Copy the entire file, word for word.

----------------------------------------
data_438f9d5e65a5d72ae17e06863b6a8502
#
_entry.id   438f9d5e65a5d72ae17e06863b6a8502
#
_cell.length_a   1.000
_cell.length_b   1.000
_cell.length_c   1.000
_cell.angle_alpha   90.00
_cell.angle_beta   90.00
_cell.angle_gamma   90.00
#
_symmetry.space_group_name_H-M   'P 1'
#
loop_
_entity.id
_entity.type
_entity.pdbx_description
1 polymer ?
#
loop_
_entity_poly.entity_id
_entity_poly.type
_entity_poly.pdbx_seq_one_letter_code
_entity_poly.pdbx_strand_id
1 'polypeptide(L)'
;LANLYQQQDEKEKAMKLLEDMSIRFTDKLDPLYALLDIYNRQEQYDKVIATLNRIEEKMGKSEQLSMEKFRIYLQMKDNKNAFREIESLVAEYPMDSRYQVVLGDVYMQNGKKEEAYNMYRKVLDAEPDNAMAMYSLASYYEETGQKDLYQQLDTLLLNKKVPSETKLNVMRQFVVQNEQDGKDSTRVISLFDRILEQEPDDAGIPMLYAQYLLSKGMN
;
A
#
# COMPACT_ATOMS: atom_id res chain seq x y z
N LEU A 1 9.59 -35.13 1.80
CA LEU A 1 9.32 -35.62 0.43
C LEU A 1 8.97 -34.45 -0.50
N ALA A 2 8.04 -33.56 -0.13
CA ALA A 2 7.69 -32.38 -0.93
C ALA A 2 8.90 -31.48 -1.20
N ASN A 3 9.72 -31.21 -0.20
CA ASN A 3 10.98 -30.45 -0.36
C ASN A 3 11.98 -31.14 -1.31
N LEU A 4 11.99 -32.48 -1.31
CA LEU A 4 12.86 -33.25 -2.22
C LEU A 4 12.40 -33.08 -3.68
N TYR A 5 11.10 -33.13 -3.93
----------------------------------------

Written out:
data_438f9d5e65a5d72ae17e06863b6a8502
#
_entry.id   438f9d5e65a5d72ae17e06863b6a8502
#
_cell.length_a   1.000
_cell.length_b   1.000
_cell.length_c   1.000
_cell.angle_alpha   90.00
_cell.angle_beta   90.00
_cell.angle_gamma   90.00
#
_symmetry.space_group_name_H-M   'P 1'
#
loop_
_entity.id
_entity.type
_entity.pdbx_description
1 polymer ?
#
loop_
_entity_poly.entity_id
_entity_poly.type
_entity_poly.pdbx_seq_one_letter_code
_entity_poly.pdbx_strand_id
1 'polypeptide(L)'
;LANLYQQQDEKEKAMKLLEDMSIRFTDKLDPLYALLDIYNRQEQYDKVIATLNRIEEKMGKSEQLSMEKFRIYLQMKDNKNAFREIESLVAEYPMDSRYQVVLGDVYMQNGKKEEAYNMYRKVLDAEPDNAMAMYSLASYYEETGQKDLYQQLDTLLLNKKVPSETKLNVMRQFVVQNEQDGKDSTRVISLFDRILEQEPDDAGIPMLYAQYLLSKGMN
;
A
#
# COMPACT_ATOMS: atom_id res chain seq x y z
N LEU A 1 9.59 -35.13 1.80
CA LEU A 1 9.32 -35.62 0.43
C LEU A 1 8.97 -34.45 -0.50
N ALA A 2 8.04 -33.56 -0.13
CA ALA A 2 7.69 -32.38 -0.93
C ALA A 2 8.90 -31.48 -1.20
N ASN A 3 9.72 -31.21 -0.20
CA ASN A 3 10.98 -30.45 -0.36
C ASN A 3 11.98 -31.14 -1.31
N LEU A 4 11.99 -32.48 -1.31
CA LEU A 4 12.86 -33.25 -2.22
C LEU A 4 12.40 -33.08 -3.68
N TYR A 5 11.10 -33.13 -3.93